HL Deb 19 March 1860 vol 157 cc815-6

said, he wished to call the attention of their Lordships to the state of the Divorce Court, and to ask his noble and learned Friend on the woolsack if there was any objection to lay upon the table the Memorial of the Lord Chief Justice upon this subject. From the great pressure of business in that Court much inconvenience had been experienced by the Judges, and a great suffering by the suitors. The evil did not arise from any incapacity of the learned Judge who presided over the Court, but from the provisions of the Act by which the Court was constituted, and which enacted that no decree for the dissolution of any marriage could be pronounced except by a Court constituted of two Judges of the Common Law Courts in addition to the Judge Ordinary. Since the Divorce Court had been established, such had been the pressure of business in the Common Law Courts, that the time of the Judges was almost occupied there, and they really could afford but little or none to the Divorce Court without suffering the business of their own Courts to get into arrear. The consequence was, that unless the clause alluded to in the Act was repealed, further and greater inconvenience would arise—the only alternative being the appointment of additional Judges, According to the opinion which he (Lord Lyndhurst) entertained, as well as according to the opinion of some eminent persons whom he had consulted, the best course would be to repeal that clause in the Act. A single Judge was quite competent to deal with all cases which arose in that Court. A single Judge had presided in the old established Ecclesiastical Court, and had discharged the business of that Court, so far as judicial duties were concerned, in a satisfactory manner. Cases of the greatest nicety in the Common Law Court, as well as the Equity Courts, were decided by a single Judge; nay, further, only a single Judge presided in cases of life or death; and there had been no complaints that those cases had been improperly decided, and no representations that a single Judge was unable to discharge such duties. His own opinion was that the most direct and effectual way to meet the evil was to repeal the clause in question. No one could say that the learned Judge who presided in the Divorce Court did not discharge his duty in a most satisfactory manner, and no rea- son could be shown why he could not continue to do so unaided by any further judicial help.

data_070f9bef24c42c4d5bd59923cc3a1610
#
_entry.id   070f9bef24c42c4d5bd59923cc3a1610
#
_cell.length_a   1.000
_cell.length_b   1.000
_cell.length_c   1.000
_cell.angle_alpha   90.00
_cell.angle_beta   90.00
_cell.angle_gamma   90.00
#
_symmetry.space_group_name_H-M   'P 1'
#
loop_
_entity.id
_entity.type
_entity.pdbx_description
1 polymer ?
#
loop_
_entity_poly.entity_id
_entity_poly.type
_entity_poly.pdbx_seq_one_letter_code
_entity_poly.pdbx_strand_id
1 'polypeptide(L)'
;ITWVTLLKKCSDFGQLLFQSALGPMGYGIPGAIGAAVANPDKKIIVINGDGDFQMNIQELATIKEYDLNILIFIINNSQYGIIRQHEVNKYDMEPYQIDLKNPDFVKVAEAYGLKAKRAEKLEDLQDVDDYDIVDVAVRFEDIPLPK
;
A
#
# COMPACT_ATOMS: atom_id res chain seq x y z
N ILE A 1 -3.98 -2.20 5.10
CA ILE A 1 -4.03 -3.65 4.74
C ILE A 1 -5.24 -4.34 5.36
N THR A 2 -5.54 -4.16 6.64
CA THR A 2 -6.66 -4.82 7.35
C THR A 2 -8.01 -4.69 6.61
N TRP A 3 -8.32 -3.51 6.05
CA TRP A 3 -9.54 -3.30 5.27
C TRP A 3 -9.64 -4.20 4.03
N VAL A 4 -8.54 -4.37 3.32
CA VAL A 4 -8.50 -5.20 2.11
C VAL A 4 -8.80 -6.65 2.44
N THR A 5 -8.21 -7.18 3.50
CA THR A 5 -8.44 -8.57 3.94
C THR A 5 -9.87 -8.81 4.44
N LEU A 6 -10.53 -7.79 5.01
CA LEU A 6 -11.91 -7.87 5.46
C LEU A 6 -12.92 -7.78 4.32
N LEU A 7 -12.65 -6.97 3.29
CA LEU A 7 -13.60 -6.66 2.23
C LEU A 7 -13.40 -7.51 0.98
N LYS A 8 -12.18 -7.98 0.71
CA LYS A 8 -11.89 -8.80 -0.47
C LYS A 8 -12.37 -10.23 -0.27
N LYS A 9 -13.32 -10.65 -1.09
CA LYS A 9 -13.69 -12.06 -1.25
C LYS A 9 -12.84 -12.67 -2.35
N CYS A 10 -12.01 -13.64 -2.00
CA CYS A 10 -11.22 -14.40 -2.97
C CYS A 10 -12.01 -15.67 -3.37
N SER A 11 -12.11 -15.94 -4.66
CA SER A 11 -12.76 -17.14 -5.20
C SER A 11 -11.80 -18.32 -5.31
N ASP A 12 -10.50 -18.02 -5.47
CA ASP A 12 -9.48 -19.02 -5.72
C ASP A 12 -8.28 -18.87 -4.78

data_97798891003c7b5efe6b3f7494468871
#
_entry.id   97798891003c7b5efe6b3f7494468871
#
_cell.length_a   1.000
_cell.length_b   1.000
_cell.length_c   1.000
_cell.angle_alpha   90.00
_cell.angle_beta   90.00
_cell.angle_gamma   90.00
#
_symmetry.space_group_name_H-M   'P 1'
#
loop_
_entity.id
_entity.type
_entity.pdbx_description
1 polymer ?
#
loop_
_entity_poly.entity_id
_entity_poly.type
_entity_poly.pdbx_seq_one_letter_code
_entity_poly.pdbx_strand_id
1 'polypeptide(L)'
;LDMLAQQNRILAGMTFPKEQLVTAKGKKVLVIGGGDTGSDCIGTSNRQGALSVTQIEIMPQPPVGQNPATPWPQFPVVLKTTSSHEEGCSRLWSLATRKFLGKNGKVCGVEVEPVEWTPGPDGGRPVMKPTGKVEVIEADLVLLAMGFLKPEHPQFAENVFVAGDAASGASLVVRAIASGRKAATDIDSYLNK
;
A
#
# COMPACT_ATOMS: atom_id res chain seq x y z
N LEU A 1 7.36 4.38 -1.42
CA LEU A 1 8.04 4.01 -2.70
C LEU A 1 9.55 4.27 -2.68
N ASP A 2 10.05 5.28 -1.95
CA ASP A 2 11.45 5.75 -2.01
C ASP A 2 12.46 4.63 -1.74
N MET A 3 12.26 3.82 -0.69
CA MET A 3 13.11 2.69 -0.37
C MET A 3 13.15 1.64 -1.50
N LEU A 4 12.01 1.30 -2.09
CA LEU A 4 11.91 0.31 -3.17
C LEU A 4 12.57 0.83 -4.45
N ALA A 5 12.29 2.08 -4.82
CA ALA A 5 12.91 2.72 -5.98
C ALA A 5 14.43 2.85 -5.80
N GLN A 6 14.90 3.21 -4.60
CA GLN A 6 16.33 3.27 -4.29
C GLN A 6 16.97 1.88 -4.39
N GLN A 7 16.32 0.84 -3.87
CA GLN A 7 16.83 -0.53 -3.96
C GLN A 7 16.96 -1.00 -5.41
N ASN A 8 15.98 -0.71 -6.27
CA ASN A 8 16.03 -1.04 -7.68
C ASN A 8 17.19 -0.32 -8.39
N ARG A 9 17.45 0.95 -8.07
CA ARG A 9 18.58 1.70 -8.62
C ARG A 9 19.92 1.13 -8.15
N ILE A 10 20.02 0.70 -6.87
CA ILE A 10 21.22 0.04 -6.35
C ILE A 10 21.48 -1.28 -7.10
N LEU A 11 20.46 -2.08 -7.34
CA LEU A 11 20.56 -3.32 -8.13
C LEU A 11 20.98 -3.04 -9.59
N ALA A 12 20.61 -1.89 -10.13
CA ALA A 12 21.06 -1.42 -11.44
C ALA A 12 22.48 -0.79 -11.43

I have no hesitation in saying that I shall feel great pleasure in laying before your Lordships the Memorial of the Lord Chief Justice. At present it has rather the aspect of a friendly and private communication to myself; but, as a wish has been expressed by the noble and learned Lord that it should be laid on the table, I think it will be very expedient to do so. The Act of Parliament referred to is founded on a Report made by the Common Law Judges, and, in fact, drawn up by one of them; and their opinion, I think, is entitled to deep respect. As to the other point, the delays of the Divorce Court, I deeply regret them; I have done my best to provide a remedy for them. I should not propose to increase the number of the Judges, for that would be a great evil; but I have already expressed to your Lordships a desire to adopt the expedient the noble and learned Lord has proposed—to allow a single Judge to preside in the Divorce Court, and pronounce its decisions. I will undertake to lay on the table a Bill for this purpose.


expressed his acknowledgments to the noble and learned Lord on the woolsack.